- Better communication and social interaction between employees
- Increased collaboration
- Promotes a company culture of ‘all of business’ teamwork
- Budget-friendly design
- Improved flexibility and greater freedom to customise the open space
- Greater autonomy for team members
- Freedom of movement
- Better for a small business or companies with a shifting staff count
Disadvantages of Open Plan Office Layouts
Open office floor plans were initially welcomed as the next step in office design, but with time, we’ve begun to uncover some glaring issues with the layout. In fact, some commercial office space design and organisational scholars are beginning to find proof that open spaces actually decrease collaboration and collective intelligence, rather than promoting it.
Here are some of the disadvantages of a modern open office layout:
- High levels of distraction
- Reduced focus and productivity
- Excessive noise
- Lack of privacy
- Higher levels of stress and anxiety
- Sense of being overwhelmed, particularly for introverts and those with noise sensitivities, such as people on the autism spectrum
- Greater spread of illness
- Difficulty being heard, potentially impacting collaboration and communication
- Employees left with feelings of being undervalued
- Less security for personal belongings
Open Plan Office vs Cubicles
Office cubicles can be found across virtually every industry, and have long been the go-to arrangement for offices around the world. Comprising a network of partially enclosed workspaces that serve as individual offices, the first cubicle was designed by Robert Propst in 1964. In contrast to open plan offices, which are geared towards shared spaces and open collaboration, cubicles create private spaces for employees to work on their own.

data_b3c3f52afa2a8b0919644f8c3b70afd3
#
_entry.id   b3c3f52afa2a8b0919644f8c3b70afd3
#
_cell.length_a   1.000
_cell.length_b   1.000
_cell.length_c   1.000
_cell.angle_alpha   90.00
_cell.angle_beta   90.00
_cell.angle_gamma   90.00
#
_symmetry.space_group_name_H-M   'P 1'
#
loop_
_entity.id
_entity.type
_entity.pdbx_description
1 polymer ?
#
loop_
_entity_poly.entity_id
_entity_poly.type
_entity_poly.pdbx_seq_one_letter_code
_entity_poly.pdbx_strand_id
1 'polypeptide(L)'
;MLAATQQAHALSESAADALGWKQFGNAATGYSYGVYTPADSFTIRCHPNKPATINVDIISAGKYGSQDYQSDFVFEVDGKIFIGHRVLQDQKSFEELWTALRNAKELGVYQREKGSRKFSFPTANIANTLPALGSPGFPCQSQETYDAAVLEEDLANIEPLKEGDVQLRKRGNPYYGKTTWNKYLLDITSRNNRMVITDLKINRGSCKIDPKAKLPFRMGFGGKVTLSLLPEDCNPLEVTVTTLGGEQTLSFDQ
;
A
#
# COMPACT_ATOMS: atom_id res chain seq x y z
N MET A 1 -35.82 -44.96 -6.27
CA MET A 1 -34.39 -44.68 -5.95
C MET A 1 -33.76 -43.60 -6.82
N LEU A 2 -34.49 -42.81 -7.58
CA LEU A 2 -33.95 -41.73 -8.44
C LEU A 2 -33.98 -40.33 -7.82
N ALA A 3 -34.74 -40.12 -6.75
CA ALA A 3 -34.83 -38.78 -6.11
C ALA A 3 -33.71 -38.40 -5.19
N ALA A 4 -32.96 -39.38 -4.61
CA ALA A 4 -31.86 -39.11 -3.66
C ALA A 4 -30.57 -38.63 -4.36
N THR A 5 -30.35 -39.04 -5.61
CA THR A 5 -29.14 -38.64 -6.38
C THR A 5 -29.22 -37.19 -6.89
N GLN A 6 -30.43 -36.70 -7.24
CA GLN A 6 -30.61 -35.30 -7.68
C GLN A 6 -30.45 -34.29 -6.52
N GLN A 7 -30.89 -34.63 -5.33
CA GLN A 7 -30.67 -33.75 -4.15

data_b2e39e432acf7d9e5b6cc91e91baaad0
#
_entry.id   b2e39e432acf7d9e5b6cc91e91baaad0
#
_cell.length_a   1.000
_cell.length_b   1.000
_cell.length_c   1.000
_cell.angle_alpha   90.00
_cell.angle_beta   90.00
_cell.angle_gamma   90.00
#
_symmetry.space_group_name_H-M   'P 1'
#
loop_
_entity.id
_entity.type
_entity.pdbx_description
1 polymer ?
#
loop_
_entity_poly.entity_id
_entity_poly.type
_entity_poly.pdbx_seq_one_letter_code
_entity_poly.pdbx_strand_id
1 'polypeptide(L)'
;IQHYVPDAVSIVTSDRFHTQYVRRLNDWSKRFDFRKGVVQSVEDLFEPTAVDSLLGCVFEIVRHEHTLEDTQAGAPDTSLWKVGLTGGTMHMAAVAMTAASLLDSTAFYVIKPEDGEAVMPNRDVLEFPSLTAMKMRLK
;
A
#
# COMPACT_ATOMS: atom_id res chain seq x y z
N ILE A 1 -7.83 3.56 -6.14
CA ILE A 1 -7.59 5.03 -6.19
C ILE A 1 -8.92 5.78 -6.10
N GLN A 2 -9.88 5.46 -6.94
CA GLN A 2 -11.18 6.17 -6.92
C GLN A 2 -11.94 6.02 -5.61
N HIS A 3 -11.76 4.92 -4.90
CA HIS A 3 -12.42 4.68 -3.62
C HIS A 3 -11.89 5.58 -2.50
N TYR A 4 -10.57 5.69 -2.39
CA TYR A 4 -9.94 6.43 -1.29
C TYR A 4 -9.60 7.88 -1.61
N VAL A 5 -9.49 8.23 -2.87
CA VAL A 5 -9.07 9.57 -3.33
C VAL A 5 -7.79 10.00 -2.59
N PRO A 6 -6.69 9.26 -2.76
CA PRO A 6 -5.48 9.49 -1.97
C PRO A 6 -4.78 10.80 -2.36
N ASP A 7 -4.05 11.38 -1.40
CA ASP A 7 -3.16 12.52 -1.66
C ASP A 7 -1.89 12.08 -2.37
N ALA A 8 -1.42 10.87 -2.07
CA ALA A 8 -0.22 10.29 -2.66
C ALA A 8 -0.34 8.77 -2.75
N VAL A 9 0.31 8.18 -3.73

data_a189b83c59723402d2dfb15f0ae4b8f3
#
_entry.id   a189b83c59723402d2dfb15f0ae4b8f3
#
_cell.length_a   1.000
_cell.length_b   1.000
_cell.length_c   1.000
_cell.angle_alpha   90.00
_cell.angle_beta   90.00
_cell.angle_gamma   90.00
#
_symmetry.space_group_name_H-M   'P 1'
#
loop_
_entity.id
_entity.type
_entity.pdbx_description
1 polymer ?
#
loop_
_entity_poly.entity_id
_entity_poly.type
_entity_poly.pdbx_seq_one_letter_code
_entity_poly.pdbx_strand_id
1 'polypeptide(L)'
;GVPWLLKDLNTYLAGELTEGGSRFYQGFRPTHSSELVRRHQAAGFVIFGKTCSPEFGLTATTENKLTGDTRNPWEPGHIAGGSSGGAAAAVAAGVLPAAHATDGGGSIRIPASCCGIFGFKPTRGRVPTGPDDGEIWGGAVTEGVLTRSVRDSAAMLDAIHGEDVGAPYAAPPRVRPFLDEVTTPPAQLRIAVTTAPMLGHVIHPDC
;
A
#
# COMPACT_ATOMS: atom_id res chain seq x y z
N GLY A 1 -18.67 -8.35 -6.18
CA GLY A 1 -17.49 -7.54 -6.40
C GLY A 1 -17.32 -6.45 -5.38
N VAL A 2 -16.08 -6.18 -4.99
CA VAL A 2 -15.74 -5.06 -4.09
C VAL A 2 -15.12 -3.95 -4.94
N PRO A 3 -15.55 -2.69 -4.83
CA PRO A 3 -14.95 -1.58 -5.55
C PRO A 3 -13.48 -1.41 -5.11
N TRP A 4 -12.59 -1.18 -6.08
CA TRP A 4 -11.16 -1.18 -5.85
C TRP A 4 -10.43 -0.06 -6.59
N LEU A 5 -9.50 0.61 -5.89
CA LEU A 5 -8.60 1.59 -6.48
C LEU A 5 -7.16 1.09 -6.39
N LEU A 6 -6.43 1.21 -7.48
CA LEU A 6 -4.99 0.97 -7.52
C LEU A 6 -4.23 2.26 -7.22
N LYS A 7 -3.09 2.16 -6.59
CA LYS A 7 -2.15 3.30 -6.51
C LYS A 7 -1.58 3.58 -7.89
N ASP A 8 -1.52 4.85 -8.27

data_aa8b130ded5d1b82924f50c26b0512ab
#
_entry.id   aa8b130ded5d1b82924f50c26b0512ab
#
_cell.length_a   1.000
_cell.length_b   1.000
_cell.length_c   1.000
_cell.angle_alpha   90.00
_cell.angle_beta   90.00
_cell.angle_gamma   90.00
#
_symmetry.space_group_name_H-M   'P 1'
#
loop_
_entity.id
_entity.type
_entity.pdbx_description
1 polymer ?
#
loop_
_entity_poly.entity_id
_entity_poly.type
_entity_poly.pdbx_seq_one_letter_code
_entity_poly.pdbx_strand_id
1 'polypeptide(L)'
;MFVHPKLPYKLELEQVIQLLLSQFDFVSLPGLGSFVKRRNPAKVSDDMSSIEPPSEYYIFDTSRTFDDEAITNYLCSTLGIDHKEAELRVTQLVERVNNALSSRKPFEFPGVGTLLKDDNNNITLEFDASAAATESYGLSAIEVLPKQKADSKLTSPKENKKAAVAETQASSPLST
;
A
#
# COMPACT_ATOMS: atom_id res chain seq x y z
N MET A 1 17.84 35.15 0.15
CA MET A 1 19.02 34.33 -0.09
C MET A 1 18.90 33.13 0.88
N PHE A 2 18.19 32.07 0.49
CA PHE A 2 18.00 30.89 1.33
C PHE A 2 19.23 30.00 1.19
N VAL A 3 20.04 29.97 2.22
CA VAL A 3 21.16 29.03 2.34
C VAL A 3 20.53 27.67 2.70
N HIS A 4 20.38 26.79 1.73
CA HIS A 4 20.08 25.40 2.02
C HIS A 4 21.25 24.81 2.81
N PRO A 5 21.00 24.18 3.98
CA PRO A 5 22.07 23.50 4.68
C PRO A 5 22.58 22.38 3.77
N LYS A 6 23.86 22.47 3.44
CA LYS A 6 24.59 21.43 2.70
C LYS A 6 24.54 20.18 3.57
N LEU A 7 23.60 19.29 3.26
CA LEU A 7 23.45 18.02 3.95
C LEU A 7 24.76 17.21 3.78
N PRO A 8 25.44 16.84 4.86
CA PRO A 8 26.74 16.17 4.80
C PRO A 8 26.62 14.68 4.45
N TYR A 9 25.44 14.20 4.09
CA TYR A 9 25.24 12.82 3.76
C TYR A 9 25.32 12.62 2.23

With a greater focus on privacy, offices that use cubicles can offer many benefits that you couldn’t expect from an open office plan:
- More privacy
- Quiet space to focus on independent work
- Sense of ownership over an assigned space
- More team members can share the same space with less disruption
- Offers a secure place for personal belongings
- Reduced noise
- More organised layout
- Less distractions
However, it’s not all good news for the office cubicle. The rigid design of traditional cubicle arrangements can place some heavy restrictions on what you can actually do with the office layout.
Here are some of the disadvantages of traditional cubicle layouts compared to an open office design:
- More expensive and time-consuming to set up
- Rigid design means less flexibility and customisation
- Restricts a company’s ability to expand and hire more people